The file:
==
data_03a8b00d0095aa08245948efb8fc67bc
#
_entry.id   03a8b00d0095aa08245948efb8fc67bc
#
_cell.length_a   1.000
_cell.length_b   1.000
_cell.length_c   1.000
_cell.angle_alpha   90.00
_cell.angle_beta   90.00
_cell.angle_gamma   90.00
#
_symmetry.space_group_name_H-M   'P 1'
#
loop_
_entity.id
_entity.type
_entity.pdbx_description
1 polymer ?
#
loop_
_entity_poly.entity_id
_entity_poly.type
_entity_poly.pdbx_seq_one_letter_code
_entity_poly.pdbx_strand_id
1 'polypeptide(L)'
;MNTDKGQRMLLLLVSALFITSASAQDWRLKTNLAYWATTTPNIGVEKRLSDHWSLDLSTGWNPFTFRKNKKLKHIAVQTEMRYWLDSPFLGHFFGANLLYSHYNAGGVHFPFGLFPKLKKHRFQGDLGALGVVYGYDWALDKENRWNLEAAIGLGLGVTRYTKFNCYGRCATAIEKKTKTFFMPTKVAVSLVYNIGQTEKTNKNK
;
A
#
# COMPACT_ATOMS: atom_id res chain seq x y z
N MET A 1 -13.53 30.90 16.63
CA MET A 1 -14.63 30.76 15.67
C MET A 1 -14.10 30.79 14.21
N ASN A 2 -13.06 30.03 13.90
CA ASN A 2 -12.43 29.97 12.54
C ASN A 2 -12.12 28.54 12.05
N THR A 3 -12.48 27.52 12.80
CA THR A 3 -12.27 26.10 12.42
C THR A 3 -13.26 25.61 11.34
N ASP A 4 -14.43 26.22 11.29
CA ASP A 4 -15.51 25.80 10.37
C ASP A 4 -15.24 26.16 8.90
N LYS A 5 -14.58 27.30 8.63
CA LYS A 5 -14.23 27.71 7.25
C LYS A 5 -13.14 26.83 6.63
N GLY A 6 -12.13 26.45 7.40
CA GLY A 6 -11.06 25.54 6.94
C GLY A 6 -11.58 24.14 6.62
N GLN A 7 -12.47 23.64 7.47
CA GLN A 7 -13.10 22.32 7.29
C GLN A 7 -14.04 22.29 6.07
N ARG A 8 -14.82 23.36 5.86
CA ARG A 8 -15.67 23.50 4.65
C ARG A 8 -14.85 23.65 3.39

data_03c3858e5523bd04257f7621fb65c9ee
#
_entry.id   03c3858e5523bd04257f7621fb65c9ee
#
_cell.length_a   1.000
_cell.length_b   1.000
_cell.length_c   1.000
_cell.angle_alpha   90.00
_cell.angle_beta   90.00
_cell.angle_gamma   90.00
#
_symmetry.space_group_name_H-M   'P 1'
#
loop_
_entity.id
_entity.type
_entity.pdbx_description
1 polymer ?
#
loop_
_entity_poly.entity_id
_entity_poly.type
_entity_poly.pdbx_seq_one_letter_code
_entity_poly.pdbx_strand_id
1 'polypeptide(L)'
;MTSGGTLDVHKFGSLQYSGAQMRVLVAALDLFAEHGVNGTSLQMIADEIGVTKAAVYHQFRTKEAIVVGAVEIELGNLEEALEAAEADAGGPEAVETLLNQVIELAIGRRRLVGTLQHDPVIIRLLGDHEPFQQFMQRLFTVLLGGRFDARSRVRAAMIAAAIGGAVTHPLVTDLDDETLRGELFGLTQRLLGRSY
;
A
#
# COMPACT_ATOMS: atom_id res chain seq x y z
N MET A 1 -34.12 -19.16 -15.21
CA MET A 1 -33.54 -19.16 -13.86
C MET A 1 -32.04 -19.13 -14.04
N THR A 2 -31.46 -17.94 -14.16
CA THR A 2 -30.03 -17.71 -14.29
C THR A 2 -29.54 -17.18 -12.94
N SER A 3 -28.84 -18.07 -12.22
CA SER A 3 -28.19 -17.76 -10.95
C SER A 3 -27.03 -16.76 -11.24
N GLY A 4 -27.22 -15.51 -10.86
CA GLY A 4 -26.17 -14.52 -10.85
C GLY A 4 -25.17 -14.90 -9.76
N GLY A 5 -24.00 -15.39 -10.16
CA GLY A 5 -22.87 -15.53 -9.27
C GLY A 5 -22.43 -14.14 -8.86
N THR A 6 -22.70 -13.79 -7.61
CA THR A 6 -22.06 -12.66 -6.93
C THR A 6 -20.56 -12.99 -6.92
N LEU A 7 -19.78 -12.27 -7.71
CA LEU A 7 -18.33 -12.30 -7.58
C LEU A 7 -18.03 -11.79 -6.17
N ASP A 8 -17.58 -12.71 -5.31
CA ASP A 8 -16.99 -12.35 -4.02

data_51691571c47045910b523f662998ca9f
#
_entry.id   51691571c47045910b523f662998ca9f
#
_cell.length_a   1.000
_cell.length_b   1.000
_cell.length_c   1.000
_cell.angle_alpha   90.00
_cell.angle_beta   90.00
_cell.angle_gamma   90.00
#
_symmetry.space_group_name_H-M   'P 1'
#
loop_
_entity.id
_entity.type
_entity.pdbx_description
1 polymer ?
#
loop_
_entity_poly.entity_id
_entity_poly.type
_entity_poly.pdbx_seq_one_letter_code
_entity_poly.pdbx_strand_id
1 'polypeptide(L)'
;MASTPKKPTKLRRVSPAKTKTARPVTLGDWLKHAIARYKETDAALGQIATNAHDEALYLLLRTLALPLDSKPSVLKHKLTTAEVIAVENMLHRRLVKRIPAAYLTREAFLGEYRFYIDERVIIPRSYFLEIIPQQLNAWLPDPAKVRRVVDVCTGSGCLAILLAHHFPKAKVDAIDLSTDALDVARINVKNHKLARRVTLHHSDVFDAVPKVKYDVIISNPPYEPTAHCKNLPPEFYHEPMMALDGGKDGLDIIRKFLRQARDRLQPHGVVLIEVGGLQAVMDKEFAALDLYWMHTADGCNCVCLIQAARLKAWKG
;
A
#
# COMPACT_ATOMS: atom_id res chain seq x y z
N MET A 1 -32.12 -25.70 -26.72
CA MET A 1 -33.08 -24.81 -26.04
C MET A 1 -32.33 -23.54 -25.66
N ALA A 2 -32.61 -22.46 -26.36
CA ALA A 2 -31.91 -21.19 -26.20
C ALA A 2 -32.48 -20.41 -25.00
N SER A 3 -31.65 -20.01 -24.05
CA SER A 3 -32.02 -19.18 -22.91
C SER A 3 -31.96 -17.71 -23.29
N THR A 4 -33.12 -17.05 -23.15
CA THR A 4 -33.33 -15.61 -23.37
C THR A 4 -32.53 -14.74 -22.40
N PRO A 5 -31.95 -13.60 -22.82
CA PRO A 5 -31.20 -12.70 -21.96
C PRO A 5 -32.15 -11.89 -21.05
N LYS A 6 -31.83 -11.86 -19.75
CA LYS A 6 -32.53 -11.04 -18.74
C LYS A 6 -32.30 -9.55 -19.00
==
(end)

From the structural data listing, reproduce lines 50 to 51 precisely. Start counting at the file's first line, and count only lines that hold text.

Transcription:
CA GLN A 7 -13.10 22.32 7.29
C GLN A 7 -14.04 22.29 6.07